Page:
Sturgeon tagging on the St. Louis River

Sturgeon tagging on the St. Louis River


>>DAN: The action this morning was spectacular,
I guess would be in one word. I don’t think that we’ve seen that many fish that quickly.
>>NICK: It takes good balance in the river, a fear of not falling down, and patience.
>>DAN: Oh boy, oh boy, get ‘em Nick!>>NICK: When you get out there, especially
this is our first day out here, when you see that first fish, the adrenaline is just really
pumping. And our best catches were when you slowed down and eased that net and all of
a sudden flick of the net over the snout and then you get ‘em.
>>DAN: Awesome! Maybe we’ll get a bunch today.
>>NICK: They remind me of dinosaurs. I mean, you look at it and here’s a pre-historic
fish, and it’s just neat to think about it and to see these big, huge, scute scales.
There’s just nothing like it.>>DAN: One zero zero one we’ll call it.
>>NICK: We measure it.>>NATURAL SOUND: Thirteen five.
>>NICK: And weigh it.>>DAN: And then at that point we’ll check
the fish for prior marks, or tags that we’ve implanted.
>>NATURAL SOUND: We’ve got nothing.>>NICK: And then we tag it, and hopefully
we can get growth rates on these fish and more importantly maybe is how often they come
back.>>DAN: If we ever recapture that fish again,
we’ll be able to tell for certain that that was the same fish that we caught on May 18,
2010, whether it’s five years down the road, ten years down the road, or 20 years down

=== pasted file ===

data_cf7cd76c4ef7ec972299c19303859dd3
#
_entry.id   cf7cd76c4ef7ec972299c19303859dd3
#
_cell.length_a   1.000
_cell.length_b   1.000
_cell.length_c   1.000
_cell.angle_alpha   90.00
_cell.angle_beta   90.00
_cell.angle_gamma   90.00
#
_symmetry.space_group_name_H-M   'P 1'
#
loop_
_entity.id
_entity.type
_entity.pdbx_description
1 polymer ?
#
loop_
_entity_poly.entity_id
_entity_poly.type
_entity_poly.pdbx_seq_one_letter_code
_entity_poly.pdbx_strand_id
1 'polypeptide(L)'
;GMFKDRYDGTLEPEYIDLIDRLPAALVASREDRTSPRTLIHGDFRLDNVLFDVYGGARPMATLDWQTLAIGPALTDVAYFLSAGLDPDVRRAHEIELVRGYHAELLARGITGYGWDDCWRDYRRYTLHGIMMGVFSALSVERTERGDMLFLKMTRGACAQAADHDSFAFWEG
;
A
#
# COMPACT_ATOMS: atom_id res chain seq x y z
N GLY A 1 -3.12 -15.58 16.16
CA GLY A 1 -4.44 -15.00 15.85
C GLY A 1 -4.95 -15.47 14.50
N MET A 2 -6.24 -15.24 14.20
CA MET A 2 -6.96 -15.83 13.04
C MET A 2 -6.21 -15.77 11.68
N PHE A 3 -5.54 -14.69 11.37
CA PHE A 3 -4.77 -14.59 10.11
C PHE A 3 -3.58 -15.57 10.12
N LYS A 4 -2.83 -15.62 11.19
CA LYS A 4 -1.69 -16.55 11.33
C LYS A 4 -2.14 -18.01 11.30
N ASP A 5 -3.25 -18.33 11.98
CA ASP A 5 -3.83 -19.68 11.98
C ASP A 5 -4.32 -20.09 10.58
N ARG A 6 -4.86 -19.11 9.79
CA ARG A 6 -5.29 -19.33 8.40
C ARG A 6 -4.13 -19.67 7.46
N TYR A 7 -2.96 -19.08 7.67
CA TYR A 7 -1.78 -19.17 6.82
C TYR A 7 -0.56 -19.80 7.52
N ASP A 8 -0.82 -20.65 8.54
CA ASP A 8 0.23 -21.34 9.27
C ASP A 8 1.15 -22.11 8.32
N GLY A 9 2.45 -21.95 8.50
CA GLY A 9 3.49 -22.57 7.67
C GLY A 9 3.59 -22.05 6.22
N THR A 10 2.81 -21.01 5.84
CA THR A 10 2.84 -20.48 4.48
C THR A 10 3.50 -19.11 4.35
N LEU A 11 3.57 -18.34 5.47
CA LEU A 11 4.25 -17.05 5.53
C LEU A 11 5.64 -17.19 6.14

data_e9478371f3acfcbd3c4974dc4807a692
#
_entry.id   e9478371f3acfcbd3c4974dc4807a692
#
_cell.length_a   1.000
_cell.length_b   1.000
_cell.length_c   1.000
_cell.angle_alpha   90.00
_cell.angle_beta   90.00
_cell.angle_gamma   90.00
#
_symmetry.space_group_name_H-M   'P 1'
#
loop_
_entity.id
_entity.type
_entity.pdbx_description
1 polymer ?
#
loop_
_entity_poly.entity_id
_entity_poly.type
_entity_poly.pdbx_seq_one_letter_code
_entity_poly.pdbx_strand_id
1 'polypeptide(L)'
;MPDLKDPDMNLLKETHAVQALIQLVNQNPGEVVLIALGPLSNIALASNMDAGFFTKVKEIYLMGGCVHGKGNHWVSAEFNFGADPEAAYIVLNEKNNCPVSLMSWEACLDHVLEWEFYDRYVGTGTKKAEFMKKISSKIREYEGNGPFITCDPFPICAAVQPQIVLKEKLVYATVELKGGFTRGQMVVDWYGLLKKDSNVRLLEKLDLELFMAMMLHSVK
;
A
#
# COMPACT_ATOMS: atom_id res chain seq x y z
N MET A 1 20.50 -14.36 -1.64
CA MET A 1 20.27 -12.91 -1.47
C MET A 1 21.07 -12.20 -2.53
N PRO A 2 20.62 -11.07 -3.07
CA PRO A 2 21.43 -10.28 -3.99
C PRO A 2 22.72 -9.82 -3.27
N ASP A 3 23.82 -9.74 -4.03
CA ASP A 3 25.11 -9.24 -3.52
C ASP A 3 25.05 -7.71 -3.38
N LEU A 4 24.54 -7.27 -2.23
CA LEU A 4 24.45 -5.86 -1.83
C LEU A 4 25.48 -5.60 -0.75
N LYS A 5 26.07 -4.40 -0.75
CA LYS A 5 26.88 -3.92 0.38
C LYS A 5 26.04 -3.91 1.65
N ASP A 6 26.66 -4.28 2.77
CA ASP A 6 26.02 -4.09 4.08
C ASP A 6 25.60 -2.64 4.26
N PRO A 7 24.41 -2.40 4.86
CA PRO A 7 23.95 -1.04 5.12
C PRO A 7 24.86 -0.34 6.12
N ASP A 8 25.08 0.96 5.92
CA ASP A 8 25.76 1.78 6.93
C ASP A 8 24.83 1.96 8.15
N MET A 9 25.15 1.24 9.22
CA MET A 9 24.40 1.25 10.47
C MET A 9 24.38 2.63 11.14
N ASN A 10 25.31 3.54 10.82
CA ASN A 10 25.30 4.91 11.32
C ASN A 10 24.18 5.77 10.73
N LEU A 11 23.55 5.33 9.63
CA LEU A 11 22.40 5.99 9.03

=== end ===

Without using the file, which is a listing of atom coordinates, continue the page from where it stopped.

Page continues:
the road.>>JOSH: When you get the data that you need
that you’re going to use, in this case for restoration purposes of the fish, and hopefully
bringing them back to their, to the numbers that there used to be before their population
declined so severely. So it’s nice to get that information and then see that the fish
is swimming away just fine. The part that gives me the most satisfaction is, in this
case, working with a species that I may or may not see the benefit overall, because they
live so long, and in this instance we’re trying to get the population back to where
it used to be, it’s not an overnight thing.>>NICK: It’s euphoria! I mean, I love my
job, and I love most of the things I do, and I have a good time. But when you’re out
here on a day like this, chasing pre-historic fish that we built these great structures
for, and they’re coming back and we’ve helped them, it’s just, it’s a hard feeling
to put into words.

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